Picking a replacement web font

By Holly Kosec on December 20, 2017

By Holly Kosec on December 20, 2017

So you’ve been using an awesome font you love in all your print material. It looks great on your business cards, your brochures, and your fliers. Then you tell your web gal—or guy—that you want to use it on your website as well.

Houston, we have a problem!

If you originally picked a font for print material then tried to use it on your website as well, there’s a decent chance it’s not available as a web font.

Years ago, there were only a dozen or so fonts that were considered web-friendly. And while we’ve come a long way since then, there are still issues that prevent you from using any old font on your website.

So what’s a web gal to do?

Pick a new font, of course! But you probably don’t want to redo all your print material, as that can be really expensive. So instead, you need to pick a font that’s close to your existing font.

Let’s take a look at how to do that.

Pick a provider

There are a handful of different web font providers. This is not a comprehensive list, of course, but all of these are free.

Be aware that some of those sources (especially Font Squirrel) also have fonts that are not web fonts. Be sure to check your search filters to make sure you’re only looking at web fonts!

Our personal favorite is Google Fonts, as there are a lot of super easy ways to integrate it into WordPress websites.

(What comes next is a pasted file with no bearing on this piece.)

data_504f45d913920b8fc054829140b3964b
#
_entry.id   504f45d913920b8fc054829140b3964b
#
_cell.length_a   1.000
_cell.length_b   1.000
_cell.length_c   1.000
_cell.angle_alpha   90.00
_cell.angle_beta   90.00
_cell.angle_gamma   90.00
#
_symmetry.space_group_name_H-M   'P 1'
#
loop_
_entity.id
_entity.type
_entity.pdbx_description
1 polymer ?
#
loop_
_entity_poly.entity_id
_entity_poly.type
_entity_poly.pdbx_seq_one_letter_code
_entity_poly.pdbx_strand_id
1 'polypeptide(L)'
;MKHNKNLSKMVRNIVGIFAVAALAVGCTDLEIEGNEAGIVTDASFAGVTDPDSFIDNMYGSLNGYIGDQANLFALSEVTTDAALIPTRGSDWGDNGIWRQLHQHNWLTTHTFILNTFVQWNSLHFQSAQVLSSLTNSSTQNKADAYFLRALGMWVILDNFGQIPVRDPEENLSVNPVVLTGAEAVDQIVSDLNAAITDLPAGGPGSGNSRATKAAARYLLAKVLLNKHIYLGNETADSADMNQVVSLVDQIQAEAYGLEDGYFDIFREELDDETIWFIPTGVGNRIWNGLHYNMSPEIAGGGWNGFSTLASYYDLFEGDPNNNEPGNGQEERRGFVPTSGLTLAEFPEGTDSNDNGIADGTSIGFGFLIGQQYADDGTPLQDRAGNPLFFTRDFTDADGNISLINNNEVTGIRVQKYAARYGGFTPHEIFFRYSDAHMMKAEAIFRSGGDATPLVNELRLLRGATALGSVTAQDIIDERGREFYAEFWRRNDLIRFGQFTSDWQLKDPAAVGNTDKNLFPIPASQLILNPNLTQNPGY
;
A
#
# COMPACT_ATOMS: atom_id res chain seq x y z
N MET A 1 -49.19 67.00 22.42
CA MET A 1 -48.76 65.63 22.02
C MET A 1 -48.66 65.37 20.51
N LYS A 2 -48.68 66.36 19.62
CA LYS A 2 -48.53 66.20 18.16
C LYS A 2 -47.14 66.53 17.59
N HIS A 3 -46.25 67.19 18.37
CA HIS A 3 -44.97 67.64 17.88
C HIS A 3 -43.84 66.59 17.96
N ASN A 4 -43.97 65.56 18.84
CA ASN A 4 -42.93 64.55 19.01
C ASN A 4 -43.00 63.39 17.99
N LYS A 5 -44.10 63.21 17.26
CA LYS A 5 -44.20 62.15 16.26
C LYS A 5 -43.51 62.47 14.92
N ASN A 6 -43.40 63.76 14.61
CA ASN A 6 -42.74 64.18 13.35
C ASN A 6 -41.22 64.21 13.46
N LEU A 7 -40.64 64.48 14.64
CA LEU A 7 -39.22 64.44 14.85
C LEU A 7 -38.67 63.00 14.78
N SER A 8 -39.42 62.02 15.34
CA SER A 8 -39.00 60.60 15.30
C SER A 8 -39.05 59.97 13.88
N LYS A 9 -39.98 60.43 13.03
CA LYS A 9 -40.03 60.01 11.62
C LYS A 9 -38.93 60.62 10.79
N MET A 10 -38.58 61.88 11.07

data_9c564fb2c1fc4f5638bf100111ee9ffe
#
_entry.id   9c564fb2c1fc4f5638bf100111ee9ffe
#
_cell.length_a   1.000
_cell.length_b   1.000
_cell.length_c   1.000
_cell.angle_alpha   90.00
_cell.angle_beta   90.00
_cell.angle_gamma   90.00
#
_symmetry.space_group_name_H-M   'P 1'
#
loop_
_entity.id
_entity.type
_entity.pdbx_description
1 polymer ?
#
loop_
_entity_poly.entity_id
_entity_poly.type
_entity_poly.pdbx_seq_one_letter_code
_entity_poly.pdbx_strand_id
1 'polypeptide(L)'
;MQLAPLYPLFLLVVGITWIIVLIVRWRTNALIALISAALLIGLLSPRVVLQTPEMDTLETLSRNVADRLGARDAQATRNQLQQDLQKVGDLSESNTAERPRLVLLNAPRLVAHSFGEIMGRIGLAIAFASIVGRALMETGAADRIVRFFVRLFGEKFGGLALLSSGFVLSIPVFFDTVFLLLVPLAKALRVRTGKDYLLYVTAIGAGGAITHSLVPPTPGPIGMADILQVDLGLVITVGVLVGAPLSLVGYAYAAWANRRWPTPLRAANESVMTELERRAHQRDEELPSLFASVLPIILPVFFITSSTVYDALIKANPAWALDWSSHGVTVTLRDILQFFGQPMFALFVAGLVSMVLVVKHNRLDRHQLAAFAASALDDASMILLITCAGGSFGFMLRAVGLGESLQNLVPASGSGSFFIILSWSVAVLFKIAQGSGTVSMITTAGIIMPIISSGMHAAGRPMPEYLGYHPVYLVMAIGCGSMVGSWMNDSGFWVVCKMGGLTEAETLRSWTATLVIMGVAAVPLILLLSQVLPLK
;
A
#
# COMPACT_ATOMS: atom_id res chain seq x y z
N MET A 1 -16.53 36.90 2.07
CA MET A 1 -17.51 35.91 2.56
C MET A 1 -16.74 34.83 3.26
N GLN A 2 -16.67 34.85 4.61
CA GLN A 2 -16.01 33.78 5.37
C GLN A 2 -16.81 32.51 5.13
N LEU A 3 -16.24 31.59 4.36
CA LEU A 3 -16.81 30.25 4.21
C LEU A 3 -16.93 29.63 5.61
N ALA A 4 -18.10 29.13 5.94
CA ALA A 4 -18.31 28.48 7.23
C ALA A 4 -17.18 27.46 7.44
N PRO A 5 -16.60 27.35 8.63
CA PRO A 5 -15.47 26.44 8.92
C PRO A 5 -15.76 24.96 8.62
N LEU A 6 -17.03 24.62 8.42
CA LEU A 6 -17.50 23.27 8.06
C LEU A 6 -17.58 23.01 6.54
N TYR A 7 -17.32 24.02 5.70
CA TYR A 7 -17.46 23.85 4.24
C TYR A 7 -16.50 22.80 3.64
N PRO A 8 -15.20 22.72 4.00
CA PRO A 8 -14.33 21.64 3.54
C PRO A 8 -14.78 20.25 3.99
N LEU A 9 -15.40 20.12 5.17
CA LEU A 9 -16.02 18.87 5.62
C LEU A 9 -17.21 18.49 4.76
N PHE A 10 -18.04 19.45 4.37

Pick the font

So when you’re looking at all those websites, how can you actually find a replacement font?

There are a number of factors you want to look at. Some sites will even filter their list using these factors. But you definitely want to check them regardless.

Serif vs. sans serif – When you look at the letters, do they have “feet” or no “feet” on them? Serif fonts have feet. Sans serif fonts don’t.

Handwriting – Pretty self explanatory. Does the font look like handwriting?

Monospace – Is every character the same width? Personally, I think these look a little goofy, but they were pretty common in old computer fonts, if that’s the style you’re going for.

Open areas – What is the spacing in the open areas of letters?

Width – Is the font narrow or wide?

Be sure to look at other characteristics as well. Does it have rounded corners? Is there a blocky feel overall or lightweight feel? Is it more creative and stylized or plain and clean?

If you have examples of the font, be sure to closely examine each letter in your example to see how it compares with the font you’re thinking about replacing it with. How close is it? Are you okay with any slight differences?

If you have access to the original font on your computer, test out both fonts. You can even use something my nerdy writer friends told me about, a pangram. That’s a sentence that has every letter in the alphabet at least once.

My personal favorite? “The quick brown fox jumps over the lazy dog.”

Whatever font you go with, just be sure it’s not Papyrus or Comic Sans. Gross.

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